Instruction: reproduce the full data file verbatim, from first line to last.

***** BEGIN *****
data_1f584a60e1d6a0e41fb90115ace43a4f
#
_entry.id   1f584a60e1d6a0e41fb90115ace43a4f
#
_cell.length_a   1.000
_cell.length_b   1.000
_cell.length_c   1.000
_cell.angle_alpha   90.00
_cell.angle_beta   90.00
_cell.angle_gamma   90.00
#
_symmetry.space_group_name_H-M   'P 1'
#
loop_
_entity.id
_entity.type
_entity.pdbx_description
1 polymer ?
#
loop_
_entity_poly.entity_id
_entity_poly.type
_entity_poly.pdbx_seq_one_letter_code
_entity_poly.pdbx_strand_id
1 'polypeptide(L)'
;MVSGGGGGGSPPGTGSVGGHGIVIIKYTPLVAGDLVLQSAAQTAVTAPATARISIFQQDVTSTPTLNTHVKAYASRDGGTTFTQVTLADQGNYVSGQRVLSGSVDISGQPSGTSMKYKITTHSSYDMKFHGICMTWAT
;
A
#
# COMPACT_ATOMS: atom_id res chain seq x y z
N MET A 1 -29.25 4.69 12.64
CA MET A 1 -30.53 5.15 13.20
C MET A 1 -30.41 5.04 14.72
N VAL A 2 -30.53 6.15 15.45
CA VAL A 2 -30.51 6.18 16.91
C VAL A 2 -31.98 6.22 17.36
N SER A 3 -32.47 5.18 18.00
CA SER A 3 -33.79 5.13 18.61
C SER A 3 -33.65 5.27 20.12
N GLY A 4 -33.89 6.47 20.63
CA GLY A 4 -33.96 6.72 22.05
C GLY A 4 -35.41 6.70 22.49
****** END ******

data_1f584a60e1d6a0e41fb90115ace43a4f
#
_entry.id   1f584a60e1d6a0e41fb90115ace43a4f
#
_cell.length_a   1.000
_cell.length_b   1.000
_cell.length_c   1.000
_cell.angle_alpha   90.00
_cell.angle_beta   90.00
_cell.angle_gamma   90.00
#
_symmetry.space_group_name_H-M   'P 1'
#
loop_
_entity.id
_entity.type
_entity.pdbx_description
1 polymer ?
#
loop_
_entity_poly.entity_id
_entity_poly.type
_entity_poly.pdbx_seq_one_letter_code
_entity_poly.pdbx_strand_id
1 'polypeptide(L)'
;MVSGGGGGGSPPGTGSVGGHGIVIIKYTPLVAGDLVLQSAAQTAVTAPATARISIFQQDVTSTPTLNTHVKAYASRDGGTTFTQVTLADQGNYVSGQRVLSGSVDISGQPSGTSMKYKITTHSSYDMKFHGICMTWAT
;
A
#
# COMPACT_ATOMS: atom_id res chain seq x y z
N MET A 1 -29.25 4.69 12.64
CA MET A 1 -30.53 5.15 13.20
C MET A 1 -30.41 5.04 14.72
N VAL A 2 -30.53 6.15 15.45
CA VAL A 2 -30.51 6.18 16.91
C VAL A 2 -31.98 6.22 17.36
N SER A 3 -32.47 5.18 18.00
CA SER A 3 -33.79 5.13 18.61
C SER A 3 -33.65 5.27 20.12
N GLY A 4 -33.89 6.47 20.63
CA GLY A 4 -33.96 6.72 22.05
C GLY A 4 -35.41 6.70 22.49